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Here is a review in a national publication of a book about religion in American public life. The title of the review is “Church-State Conflict Revived.” But that is not what the book is about, as the review itself makes quite clear. The book is about, inter alia, the perduring force of religion in American life, and how the great majority of Americans draw their values from religious sources. So where did the editors get the idea that the book is about church-state conflict? The answer is that the editors are suffering from a category mistake that is amazingly widespread in the way Americans think about religion and public life.

Jefferson's phrase about the wall of separation between church and state is indelibly imprinted on the American consciousness. Almost as indelibly imprinted is the category mistake that construes the separation of church and state to mean the separation of religion from public life. There are actually several mistakes involved here. The first is to assume that “state” means “public life,” resulting in an equation between government and society. This thoughtless assumption, pressed far enough, is of course the precise formula for totalitarianism, first advanced by Mussolini: “Nothing against the state, nothing outside the state, all within the state.”

A second mistake is to equate “church” and “religion.” To be sure, serious religion typically assumes communal and institutional forms—in, for example, church, synagogue, or mosque. But religion (from religare) refers to binding or compelling beliefs. It refers to the “meaning systems” by which people try to make sense of the world and their place in it. In this respect it is true to say that everybody, or at least everybody who tries to understand reality in a coherent fashion, has “got religion.” The First Amendment protection of “the free exercise of religion” is not reducible to, but certainly includes, what we ordinarily call freedom of conscience.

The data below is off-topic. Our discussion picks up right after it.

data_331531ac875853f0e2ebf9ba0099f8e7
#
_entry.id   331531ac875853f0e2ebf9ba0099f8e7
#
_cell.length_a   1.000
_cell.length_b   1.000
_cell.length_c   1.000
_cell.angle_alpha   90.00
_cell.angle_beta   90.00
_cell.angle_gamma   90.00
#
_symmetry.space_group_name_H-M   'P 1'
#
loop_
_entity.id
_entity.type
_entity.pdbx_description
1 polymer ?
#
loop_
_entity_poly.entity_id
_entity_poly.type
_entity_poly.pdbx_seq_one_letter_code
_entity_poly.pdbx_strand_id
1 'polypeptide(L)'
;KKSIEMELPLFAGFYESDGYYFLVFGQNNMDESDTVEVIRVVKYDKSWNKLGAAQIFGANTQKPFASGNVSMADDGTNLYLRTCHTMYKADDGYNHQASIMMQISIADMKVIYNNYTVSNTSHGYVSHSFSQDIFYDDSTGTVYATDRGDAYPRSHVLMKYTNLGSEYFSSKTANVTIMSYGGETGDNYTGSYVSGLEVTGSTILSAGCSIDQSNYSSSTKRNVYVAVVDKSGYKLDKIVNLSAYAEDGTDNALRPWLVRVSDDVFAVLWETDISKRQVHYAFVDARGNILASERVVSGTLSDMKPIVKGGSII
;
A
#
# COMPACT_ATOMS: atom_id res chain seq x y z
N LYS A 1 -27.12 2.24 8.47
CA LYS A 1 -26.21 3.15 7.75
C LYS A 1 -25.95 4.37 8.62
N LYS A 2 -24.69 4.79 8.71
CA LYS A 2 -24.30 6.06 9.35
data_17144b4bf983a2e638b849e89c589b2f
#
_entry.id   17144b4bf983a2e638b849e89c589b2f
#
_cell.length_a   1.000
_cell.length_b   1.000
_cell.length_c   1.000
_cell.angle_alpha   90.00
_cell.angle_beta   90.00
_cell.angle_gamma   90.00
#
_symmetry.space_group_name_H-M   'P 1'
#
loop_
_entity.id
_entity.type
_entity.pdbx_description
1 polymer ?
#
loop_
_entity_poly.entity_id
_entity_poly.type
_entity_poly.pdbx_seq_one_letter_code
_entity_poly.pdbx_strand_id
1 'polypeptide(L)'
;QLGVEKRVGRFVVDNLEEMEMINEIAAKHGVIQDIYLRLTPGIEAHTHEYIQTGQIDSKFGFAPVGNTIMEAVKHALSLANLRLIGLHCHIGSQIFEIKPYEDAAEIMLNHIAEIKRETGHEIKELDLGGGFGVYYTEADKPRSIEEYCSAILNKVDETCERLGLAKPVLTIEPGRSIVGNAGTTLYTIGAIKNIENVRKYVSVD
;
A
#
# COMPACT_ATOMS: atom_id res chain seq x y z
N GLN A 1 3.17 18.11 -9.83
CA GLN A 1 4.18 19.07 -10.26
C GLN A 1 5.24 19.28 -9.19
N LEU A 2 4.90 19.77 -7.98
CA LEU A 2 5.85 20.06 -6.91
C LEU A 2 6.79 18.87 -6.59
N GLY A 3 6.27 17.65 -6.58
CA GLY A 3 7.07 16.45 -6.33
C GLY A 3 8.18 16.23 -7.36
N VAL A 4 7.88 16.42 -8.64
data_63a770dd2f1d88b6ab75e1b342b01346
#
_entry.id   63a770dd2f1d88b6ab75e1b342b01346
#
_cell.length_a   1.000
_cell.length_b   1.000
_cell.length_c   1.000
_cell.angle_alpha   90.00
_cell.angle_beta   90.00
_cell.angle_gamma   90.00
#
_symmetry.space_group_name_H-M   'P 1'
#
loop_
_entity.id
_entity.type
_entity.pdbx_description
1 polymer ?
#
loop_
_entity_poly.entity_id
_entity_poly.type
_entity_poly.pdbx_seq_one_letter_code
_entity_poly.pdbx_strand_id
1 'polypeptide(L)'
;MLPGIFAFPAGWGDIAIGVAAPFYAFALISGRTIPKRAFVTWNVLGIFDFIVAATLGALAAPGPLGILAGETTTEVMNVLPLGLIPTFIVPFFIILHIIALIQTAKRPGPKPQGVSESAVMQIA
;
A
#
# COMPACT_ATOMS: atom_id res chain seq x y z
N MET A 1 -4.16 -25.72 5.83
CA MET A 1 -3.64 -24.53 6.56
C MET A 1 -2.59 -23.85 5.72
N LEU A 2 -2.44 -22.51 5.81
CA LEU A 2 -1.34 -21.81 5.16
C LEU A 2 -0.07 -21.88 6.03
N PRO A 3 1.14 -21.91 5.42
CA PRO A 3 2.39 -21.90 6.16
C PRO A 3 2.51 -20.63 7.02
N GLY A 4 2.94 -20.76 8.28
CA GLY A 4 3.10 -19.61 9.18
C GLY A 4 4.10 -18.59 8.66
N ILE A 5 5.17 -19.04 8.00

Jefferson, Madison, and the other founders were adamant that the government had no business messing around with people's beliefs, and most especially with their sense of obligation to the Ultimate, however conceived. The government's business is to protect, not prohibit, the free exercise of such beliefs. To be sure, no rights are absolute. The person who sincerely believes that he is morally obligated to steal his neighbor's wallet and give the money to the poor will be prohibited. There is a “compelling state interest” in preventing theft. In this case we have what might be called a belief-state conflict, not a church-state conflict. If that person banded together with others of like mind and organized, say, the Church of Robin Hood, the free exercise of their shared belief might be termed a church-state conflict. But such an instance is fanciful, and far removed from what are mistakenly called church-state conflicts today.

It might be useful to make a distinction between state-church conflicts and church-state conflicts. That is to say, there are instances in which the state does violate the separation of church and state. This happens when the several branches of government, whether through regulation or legislation, interfere with the free exercise of religion, individually and corporately. For instance, there is an ongoing battle over efforts by state governments, under pressure from the public school establishment, to impose onerous regulations on church-sponsored schools. Similarly, the federal government uses the leverage of grant programs to force quota systems and other schemes on church employers. These might be called state-church conflicts, since the conflict is initiated by the state. Our concern here, however, is with real or alleged church-state conflicts.

The church—and here we include all religious organizations under “church”—transmits and inculcates certain teachings about right and wrong. That is not necessarily the most important thing the church does, but it is not unimportant. The overwhelming majority of Americans (i.e., well above 80 percent) say that their moral beliefs are derived from religious sources. To the extent that they have integrated those beliefs into their lives, they act upon them in both their private and public behavior.